Shmuley Boteach has never been what you might call shy. The man, whom others have described as a shameless self-publicist, would characterise himself slightly differently, as a shameless publicist for Jewish values — if he happens to become famous himself in the process, this merely means he is doing that job properly.
I am enthusiastically ushered onto the “Javelin Train” at St Pancras and I’m not even asked for a ticket. I marvel at the friendliness and efficiency of this part of the Olympic journey. A mere five minutes in a tunnel and I’m cast out into the dazzling Olympic light, heading for the bright Olympic Park, shining in the distance like an Olympic Disneyland.
The Aldeburgh Festival, based in Benjamin Britten’s home town on the Suffolk coast, is an annual highlight of the UK’s classical music calendar. Less attention, though, is generally focused on the year-round activities that take place at its Snape Maltings concert hall and the surrounding complex of studios.
Sixty-six years ago, Miriam Issacaroff made an urgent call to her siblings in Tel Aviv, telling them she was sending her parents from Jerusalem to stay with them, asking them to keep them safe because "something big" was about to happen in the city.
Last week, the radio woke me up with the news that Nora Ephron had died. As so often, the announcement of one person's death was the final headline in a series about war, mass killing and destruction. And, as so often, it was that single death that caused the most sadness.
A Jewish wedding forms the opening frame of indie film-maker Todd Solondz’s film, Dark Horse. Guests are seen dancing to the sound of loud music pumping, all with the exception of Abe (Jordan Gelber) and Miranda (Selma Blair), who are sitting awkwardly next to each other at a table, barely communicating.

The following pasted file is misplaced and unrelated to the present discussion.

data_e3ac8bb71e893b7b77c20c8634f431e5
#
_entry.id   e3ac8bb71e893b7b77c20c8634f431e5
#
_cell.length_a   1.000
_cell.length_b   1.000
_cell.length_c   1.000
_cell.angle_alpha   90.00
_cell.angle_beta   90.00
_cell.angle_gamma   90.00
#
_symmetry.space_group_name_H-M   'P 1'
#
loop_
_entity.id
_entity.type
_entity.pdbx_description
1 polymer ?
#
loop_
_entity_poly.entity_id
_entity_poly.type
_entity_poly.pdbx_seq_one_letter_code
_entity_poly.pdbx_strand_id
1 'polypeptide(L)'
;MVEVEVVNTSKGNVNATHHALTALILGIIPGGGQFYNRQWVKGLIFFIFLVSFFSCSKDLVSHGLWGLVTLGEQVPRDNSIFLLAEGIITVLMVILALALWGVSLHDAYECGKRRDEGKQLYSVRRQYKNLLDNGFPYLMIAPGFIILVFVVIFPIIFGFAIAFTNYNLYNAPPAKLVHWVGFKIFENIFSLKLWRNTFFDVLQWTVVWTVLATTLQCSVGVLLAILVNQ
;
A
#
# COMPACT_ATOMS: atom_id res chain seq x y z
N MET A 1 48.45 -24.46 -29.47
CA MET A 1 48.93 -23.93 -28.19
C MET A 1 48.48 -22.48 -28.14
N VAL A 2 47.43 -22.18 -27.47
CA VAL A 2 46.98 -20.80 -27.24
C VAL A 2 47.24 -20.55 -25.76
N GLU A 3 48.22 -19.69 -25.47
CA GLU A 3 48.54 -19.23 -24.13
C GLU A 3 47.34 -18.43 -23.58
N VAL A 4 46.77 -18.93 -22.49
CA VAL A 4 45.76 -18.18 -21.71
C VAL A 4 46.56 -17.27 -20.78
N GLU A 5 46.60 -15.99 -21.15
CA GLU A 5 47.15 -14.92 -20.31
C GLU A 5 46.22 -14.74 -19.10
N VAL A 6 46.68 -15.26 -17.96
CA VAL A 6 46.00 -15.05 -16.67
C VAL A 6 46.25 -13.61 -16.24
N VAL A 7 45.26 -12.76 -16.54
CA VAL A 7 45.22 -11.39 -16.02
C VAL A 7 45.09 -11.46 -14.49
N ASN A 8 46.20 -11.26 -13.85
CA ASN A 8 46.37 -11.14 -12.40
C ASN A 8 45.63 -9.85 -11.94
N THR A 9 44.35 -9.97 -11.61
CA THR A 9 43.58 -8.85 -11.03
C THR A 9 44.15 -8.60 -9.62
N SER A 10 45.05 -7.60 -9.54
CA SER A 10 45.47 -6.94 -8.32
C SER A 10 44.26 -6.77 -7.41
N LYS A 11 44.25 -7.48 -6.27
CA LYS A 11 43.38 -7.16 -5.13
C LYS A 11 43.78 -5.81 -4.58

A Jewish wedding forms the opening frame of indie film-maker Todd Solondz's film, Dark Horse. Guests are seen dancing to the sound of loud music pumping, all with the exception of Abe (Jordan Gelber) and Miranda (Selma Blair), who are sitting awkwardly next to each other at a table, barely communicating.
If you enjoyed last year’s first instalment of ITV1’s prime-time documentary about the Manchester Jewish community, you will probably have enjoyed this two-parter, screened on successive nights this week, as it was identical to the first programme in most respects.
David Bomberg was one of Anglo-Jewry’s greatest artists. Although when he died in 1957, his name was little-known, the publication of a monograph about him in 1987 and a major exhibition at Tate Britain in 1988 finally brought the admiration his work deserved.